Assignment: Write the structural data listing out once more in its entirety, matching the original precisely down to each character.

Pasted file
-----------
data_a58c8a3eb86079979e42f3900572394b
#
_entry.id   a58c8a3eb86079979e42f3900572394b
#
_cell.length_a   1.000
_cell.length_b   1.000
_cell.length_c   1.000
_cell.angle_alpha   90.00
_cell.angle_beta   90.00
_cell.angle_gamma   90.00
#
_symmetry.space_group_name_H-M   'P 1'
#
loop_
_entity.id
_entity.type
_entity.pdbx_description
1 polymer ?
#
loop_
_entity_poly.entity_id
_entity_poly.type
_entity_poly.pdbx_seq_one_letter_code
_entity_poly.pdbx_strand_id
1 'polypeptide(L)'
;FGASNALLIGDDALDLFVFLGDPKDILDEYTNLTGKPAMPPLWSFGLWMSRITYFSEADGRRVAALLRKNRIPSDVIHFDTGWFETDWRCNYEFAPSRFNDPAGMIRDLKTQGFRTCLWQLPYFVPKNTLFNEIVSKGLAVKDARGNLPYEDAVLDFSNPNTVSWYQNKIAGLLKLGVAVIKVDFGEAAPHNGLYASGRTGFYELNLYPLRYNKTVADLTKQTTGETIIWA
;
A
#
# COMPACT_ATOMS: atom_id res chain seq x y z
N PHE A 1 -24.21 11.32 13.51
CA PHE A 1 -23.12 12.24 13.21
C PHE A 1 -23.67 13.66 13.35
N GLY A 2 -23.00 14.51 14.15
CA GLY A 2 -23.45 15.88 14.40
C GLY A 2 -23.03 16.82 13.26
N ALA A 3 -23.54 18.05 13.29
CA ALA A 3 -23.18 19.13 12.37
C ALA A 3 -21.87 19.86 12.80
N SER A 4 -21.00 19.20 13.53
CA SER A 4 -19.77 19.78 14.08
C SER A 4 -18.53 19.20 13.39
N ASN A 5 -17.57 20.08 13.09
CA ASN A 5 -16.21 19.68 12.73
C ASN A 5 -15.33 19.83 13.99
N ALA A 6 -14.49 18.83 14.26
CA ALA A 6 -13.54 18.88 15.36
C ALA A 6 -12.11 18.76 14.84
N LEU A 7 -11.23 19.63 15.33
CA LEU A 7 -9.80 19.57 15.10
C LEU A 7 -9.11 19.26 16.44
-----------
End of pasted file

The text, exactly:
data_a58c8a3eb86079979e42f3900572394b
#
_entry.id   a58c8a3eb86079979e42f3900572394b
#
_cell.length_a   1.000
_cell.length_b   1.000
_cell.length_c   1.000
_cell.angle_alpha   90.00
_cell.angle_beta   90.00
_cell.angle_gamma   90.00
#
_symmetry.space_group_name_H-M   'P 1'
#
loop_
_entity.id
_entity.type
_entity.pdbx_description
1 polymer ?
#
loop_
_entity_poly.entity_id
_entity_poly.type
_entity_poly.pdbx_seq_one_letter_code
_entity_poly.pdbx_strand_id
1 'polypeptide(L)'
;FGASNALLIGDDALDLFVFLGDPKDILDEYTNLTGKPAMPPLWSFGLWMSRITYFSEADGRRVAALLRKNRIPSDVIHFDTGWFETDWRCNYEFAPSRFNDPAGMIRDLKTQGFRTCLWQLPYFVPKNTLFNEIVSKGLAVKDARGNLPYEDAVLDFSNPNTVSWYQNKIAGLLKLGVAVIKVDFGEAAPHNGLYASGRTGFYELNLYPLRYNKTVADLTKQTTGETIIWA
;
A
#
# COMPACT_ATOMS: atom_id res chain seq x y z
N PHE A 1 -24.21 11.32 13.51
CA PHE A 1 -23.12 12.24 13.21
C PHE A 1 -23.67 13.66 13.35
N GLY A 2 -23.00 14.51 14.15
CA GLY A 2 -23.45 15.88 14.40
C GLY A 2 -23.03 16.82 13.26
N ALA A 3 -23.54 18.05 13.29
CA ALA A 3 -23.18 19.13 12.37
C ALA A 3 -21.87 19.86 12.80
N SER A 4 -21.00 19.20 13.53
CA SER A 4 -19.77 19.78 14.08
C SER A 4 -18.53 19.20 13.39
N ASN A 5 -17.57 20.08 13.09
CA ASN A 5 -16.21 19.68 12.73
C ASN A 5 -15.33 19.83 13.99
N ALA A 6 -14.49 18.83 14.26
CA ALA A 6 -13.54 18.88 15.36
C ALA A 6 -12.11 18.76 14.84
N LEU A 7 -11.23 19.63 15.33
CA LEU A 7 -9.80 19.57 15.10
C LEU A 7 -9.11 19.26 16.44